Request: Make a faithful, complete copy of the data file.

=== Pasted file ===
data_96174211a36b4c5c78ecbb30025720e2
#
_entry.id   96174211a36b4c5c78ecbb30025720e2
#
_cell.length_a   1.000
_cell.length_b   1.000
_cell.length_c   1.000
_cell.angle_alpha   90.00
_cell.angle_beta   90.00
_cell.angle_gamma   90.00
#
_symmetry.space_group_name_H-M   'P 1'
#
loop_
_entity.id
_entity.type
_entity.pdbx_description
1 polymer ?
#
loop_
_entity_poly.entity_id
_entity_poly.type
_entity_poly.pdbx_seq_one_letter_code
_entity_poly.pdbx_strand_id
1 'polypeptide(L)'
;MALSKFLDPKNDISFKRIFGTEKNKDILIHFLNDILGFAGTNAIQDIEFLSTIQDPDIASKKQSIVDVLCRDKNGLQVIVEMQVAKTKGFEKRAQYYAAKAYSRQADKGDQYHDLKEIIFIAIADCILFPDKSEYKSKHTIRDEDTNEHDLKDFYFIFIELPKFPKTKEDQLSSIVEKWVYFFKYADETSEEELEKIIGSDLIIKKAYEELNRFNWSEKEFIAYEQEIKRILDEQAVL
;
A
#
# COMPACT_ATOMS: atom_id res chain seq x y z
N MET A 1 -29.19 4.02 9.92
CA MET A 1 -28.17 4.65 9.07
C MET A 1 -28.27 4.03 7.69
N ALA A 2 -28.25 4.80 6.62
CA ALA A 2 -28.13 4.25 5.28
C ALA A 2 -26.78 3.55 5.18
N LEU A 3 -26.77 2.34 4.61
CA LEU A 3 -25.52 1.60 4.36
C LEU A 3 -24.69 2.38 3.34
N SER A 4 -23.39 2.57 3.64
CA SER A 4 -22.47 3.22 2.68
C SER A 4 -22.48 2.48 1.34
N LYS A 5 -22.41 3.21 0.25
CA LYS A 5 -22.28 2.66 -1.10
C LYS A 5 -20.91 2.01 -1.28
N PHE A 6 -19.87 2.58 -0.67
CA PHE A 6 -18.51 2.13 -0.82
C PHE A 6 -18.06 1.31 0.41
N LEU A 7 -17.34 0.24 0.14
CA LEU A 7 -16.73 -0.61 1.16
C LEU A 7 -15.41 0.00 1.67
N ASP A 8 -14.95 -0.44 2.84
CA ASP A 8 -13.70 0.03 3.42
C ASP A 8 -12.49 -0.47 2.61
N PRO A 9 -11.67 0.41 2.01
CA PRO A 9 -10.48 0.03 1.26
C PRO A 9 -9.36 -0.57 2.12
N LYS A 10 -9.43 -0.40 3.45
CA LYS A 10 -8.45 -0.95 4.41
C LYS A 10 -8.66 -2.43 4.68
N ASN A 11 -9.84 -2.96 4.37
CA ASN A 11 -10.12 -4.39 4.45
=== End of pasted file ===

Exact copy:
data_96174211a36b4c5c78ecbb30025720e2
#
_entry.id   96174211a36b4c5c78ecbb30025720e2
#
_cell.length_a   1.000
_cell.length_b   1.000
_cell.length_c   1.000
_cell.angle_alpha   90.00
_cell.angle_beta   90.00
_cell.angle_gamma   90.00
#
_symmetry.space_group_name_H-M   'P 1'
#
loop_
_entity.id
_entity.type
_entity.pdbx_description
1 polymer ?
#
loop_
_entity_poly.entity_id
_entity_poly.type
_entity_poly.pdbx_seq_one_letter_code
_entity_poly.pdbx_strand_id
1 'polypeptide(L)'
;MALSKFLDPKNDISFKRIFGTEKNKDILIHFLNDILGFAGTNAIQDIEFLSTIQDPDIASKKQSIVDVLCRDKNGLQVIVEMQVAKTKGFEKRAQYYAAKAYSRQADKGDQYHDLKEIIFIAIADCILFPDKSEYKSKHTIRDEDTNEHDLKDFYFIFIELPKFPKTKEDQLSSIVEKWVYFFKYADETSEEELEKIIGSDLIIKKAYEELNRFNWSEKEFIAYEQEIKRILDEQAVL
;
A
#
# COMPACT_ATOMS: atom_id res chain seq x y z
N MET A 1 -29.19 4.02 9.92
CA MET A 1 -28.17 4.65 9.07
C MET A 1 -28.27 4.03 7.69
N ALA A 2 -28.25 4.80 6.62
CA ALA A 2 -28.13 4.25 5.28
C ALA A 2 -26.78 3.55 5.18
N LEU A 3 -26.77 2.34 4.61
CA LEU A 3 -25.52 1.60 4.36
C LEU A 3 -24.69 2.38 3.34
N SER A 4 -23.39 2.57 3.64
CA SER A 4 -22.47 3.22 2.68
C SER A 4 -22.48 2.48 1.34
N LYS A 5 -22.41 3.21 0.25
CA LYS A 5 -22.28 2.66 -1.10
C LYS A 5 -20.91 2.01 -1.28
N PHE A 6 -19.87 2.58 -0.67
CA PHE A 6 -18.51 2.13 -0.82
C PHE A 6 -18.06 1.31 0.41
N LEU A 7 -17.34 0.24 0.14
CA LEU A 7 -16.73 -0.61 1.16
C LEU A 7 -15.41 0.00 1.67
N ASP A 8 -14.95 -0.44 2.84
CA ASP A 8 -13.70 0.03 3.42
C ASP A 8 -12.49 -0.47 2.61
N PRO A 9 -11.67 0.41 2.01
CA PRO A 9 -10.48 0.03 1.26
C PRO A 9 -9.36 -0.57 2.12
N LYS A 10 -9.43 -0.40 3.45
CA LYS A 10 -8.45 -0.95 4.41
C LYS A 10 -8.66 -2.43 4.68
N ASN A 11 -9.84 -2.96 4.37
CA ASN A 11 -10.12 -4.39 4.45